The Department of Justice has a press release out today officially closing the case of Robert Mardirosian, a Massachusetts lawyer who was asked in 1978 to hold some stolen paintings by a client who was eventually shot and killed the next year, with the return of the last two works Jean Jansem works held while Mardirosian appealed his conviction.
The value of the original seven stolen artworks, including a Cezanne that sold for nearly $30 million, were too great a temptation for the lawyer who hid the art in Switzerland for a decade hoping to cash in eventually.
The Art Loss Register eventually uncovered the scheme:
Mardirosian maintained possession of the stolen artwork in Massachusetts until 1988, when he moved the paintings out of the United States and eventually to a Swiss bank for safekeeping. Mardirosian sought to profit from the stolen paintings by, among other things, demanding a finder’s fee of $1 million. Mardirosian was able to keep his possession of the paintings secret by working through lawyers and others in London and Switzerland, as well as a Panamanian shell company he created just for the paintings, Erie International Trading Co. (Erie).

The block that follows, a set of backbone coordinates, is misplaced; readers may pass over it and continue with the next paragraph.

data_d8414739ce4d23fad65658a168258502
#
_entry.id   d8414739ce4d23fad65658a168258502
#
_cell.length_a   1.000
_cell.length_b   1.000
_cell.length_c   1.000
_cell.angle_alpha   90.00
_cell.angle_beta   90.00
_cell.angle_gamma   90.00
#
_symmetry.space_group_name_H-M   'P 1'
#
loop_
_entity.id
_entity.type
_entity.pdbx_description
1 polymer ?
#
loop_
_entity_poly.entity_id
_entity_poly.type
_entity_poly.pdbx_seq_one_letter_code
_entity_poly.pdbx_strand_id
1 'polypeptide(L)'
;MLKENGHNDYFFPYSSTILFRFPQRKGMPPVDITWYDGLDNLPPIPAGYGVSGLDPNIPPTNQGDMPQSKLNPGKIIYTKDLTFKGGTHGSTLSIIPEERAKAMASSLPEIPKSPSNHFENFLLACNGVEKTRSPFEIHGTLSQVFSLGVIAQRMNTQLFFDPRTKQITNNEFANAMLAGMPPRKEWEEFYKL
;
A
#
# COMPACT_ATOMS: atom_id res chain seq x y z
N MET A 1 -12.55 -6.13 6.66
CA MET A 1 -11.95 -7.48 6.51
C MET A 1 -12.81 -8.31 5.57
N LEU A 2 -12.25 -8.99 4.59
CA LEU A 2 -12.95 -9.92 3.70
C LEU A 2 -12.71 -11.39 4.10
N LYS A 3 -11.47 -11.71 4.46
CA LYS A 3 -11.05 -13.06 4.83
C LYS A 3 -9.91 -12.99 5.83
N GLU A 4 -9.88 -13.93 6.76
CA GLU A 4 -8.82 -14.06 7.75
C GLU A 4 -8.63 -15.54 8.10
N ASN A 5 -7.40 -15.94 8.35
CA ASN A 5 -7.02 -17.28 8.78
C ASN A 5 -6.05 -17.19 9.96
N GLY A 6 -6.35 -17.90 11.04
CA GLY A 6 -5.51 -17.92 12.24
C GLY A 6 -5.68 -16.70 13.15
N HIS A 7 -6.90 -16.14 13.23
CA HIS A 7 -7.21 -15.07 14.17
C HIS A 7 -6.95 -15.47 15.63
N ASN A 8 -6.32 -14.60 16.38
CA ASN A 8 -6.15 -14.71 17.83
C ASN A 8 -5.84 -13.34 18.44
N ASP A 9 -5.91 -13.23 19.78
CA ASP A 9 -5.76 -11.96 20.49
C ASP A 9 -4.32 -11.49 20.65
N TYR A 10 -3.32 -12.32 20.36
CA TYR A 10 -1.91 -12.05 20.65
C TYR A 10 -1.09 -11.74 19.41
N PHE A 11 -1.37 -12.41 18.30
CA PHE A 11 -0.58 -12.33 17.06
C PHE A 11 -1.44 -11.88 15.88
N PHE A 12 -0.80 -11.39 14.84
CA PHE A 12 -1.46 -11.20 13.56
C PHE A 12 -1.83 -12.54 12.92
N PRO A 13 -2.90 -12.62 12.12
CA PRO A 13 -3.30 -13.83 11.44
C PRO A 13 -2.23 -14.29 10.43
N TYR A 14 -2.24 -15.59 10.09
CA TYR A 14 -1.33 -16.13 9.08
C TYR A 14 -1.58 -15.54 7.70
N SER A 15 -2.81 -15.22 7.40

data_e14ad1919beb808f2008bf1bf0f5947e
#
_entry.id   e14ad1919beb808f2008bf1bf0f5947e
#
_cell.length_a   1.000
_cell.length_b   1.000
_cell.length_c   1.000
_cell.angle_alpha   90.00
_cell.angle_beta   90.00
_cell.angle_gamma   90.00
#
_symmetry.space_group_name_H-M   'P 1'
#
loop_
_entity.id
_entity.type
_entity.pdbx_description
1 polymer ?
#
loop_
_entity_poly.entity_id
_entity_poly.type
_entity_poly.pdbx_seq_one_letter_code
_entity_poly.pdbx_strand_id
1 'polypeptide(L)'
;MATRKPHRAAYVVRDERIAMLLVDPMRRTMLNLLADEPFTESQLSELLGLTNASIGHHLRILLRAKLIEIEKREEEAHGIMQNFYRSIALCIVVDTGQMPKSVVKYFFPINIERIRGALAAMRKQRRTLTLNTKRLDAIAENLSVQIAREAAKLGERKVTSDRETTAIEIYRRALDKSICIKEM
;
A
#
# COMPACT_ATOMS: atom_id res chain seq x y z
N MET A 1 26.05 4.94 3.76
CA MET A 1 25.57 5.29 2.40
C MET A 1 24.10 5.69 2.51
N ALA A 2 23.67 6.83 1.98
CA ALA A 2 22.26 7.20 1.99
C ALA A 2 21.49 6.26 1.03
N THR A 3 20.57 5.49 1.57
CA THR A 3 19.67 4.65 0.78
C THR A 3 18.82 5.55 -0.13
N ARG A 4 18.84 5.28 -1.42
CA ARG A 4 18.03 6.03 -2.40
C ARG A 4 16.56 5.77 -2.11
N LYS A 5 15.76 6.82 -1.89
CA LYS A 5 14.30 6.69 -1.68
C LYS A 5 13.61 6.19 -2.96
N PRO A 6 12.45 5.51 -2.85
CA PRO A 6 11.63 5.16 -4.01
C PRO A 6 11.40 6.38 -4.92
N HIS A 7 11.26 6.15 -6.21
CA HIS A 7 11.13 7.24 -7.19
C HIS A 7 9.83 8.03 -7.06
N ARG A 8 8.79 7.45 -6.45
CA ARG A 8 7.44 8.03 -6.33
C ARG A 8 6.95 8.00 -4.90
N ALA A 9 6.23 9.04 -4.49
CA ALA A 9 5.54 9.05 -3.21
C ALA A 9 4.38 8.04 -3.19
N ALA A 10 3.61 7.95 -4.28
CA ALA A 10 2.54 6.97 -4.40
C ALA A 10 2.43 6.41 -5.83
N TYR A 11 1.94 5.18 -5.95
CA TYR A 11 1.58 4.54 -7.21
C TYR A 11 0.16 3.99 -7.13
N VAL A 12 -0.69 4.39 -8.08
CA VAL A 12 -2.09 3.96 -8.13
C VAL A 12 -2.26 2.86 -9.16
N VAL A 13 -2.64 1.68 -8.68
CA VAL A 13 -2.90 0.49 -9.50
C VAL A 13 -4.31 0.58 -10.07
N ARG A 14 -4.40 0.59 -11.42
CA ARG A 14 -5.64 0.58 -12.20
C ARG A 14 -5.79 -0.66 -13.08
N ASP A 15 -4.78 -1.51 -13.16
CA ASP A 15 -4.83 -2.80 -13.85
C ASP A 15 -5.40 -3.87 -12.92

ALR alerted the rightful owner that his stolen paintings had surfaced and ultimately, on October 15, 1999, brokered an “agreement” between the owner and Erie – Mardirosian’s Panamanian shell corporation – whereby Erie handed over the most valuable painting, the Cezanne, in exchange for the owner’s relinquishing all claims to the remaining six pieces of artwork. At the time, the remaining six paintings were valued at approximately $1 million. Two months later in December, the owner auctioned the Cezanne through Sotheby’s in London for$29.3 million. Mardirosian later sought to sell the remaining six stolen paintings in 2003. Mardirosian arranged to have the paintings brought to a Swiss bank for valuation and authentication by Sotheby’s. In April 2005, Mardirosian arranged for four of the six paintings to be sent to Sotheby’s for transport from Geneva to Sotheby’s in London – after which the owner filed a lawsuit seeking to void the 1999 “agreement” with Erie.